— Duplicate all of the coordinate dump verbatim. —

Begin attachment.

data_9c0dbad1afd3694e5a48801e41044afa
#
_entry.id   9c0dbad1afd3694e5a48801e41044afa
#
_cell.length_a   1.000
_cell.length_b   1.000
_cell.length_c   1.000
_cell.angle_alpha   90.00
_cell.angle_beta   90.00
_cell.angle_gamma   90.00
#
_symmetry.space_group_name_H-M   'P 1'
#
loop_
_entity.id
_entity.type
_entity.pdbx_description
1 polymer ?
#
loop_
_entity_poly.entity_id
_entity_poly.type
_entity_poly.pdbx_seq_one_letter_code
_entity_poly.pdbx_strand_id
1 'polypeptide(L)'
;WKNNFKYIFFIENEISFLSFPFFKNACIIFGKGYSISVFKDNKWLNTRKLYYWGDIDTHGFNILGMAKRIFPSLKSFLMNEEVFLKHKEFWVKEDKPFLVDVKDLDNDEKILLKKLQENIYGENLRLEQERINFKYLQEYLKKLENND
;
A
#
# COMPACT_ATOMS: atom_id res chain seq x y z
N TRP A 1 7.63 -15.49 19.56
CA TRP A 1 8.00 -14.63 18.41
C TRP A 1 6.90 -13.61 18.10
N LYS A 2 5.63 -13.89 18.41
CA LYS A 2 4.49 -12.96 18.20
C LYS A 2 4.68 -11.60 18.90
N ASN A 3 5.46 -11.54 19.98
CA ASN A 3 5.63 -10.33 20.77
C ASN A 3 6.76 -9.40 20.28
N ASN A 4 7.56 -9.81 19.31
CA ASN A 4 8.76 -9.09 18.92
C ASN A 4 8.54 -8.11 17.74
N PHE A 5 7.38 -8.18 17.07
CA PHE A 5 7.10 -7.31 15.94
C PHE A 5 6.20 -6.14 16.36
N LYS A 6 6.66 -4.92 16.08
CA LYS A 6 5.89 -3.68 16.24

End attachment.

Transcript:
data_9c0dbad1afd3694e5a48801e41044afa
#
_entry.id   9c0dbad1afd3694e5a48801e41044afa
#
_cell.length_a   1.000
_cell.length_b   1.000
_cell.length_c   1.000
_cell.angle_alpha   90.00
_cell.angle_beta   90.00
_cell.angle_gamma   90.00
#
_symmetry.space_group_name_H-M   'P 1'
#
loop_
_entity.id
_entity.type
_entity.pdbx_description
1 polymer ?
#
loop_
_entity_poly.entity_id
_entity_poly.type
_entity_poly.pdbx_seq_one_letter_code
_entity_poly.pdbx_strand_id
1 'polypeptide(L)'
;WKNNFKYIFFIENEISFLSFPFFKNACIIFGKGYSISVFKDNKWLNTRKLYYWGDIDTHGFNILGMAKRIFPSLKSFLMNEEVFLKHKEFWVKEDKPFLVDVKDLDNDEKILLKKLQENIYGENLRLEQERINFKYLQEYLKKLENND
;
A
#
# COMPACT_ATOMS: atom_id res chain seq x y z
N TRP A 1 7.63 -15.49 19.56
CA TRP A 1 8.00 -14.63 18.41
C TRP A 1 6.90 -13.61 18.10
N LYS A 2 5.63 -13.89 18.41
CA LYS A 2 4.49 -12.96 18.20
C LYS A 2 4.68 -11.60 18.90
N ASN A 3 5.46 -11.54 19.98
CA ASN A 3 5.63 -10.33 20.77
C ASN A 3 6.76 -9.40 20.28
N ASN A 4 7.56 -9.81 19.31
CA ASN A 4 8.76 -9.09 18.92
C ASN A 4 8.54 -8.11 17.74
N PHE A 5 7.38 -8.18 17.07
CA PHE A 5 7.10 -7.31 15.94
C PHE A 5 6.20 -6.14 16.36
N LYS A 6 6.66 -4.92 16.08
CA LYS A 6 5.89 -3.68 16.24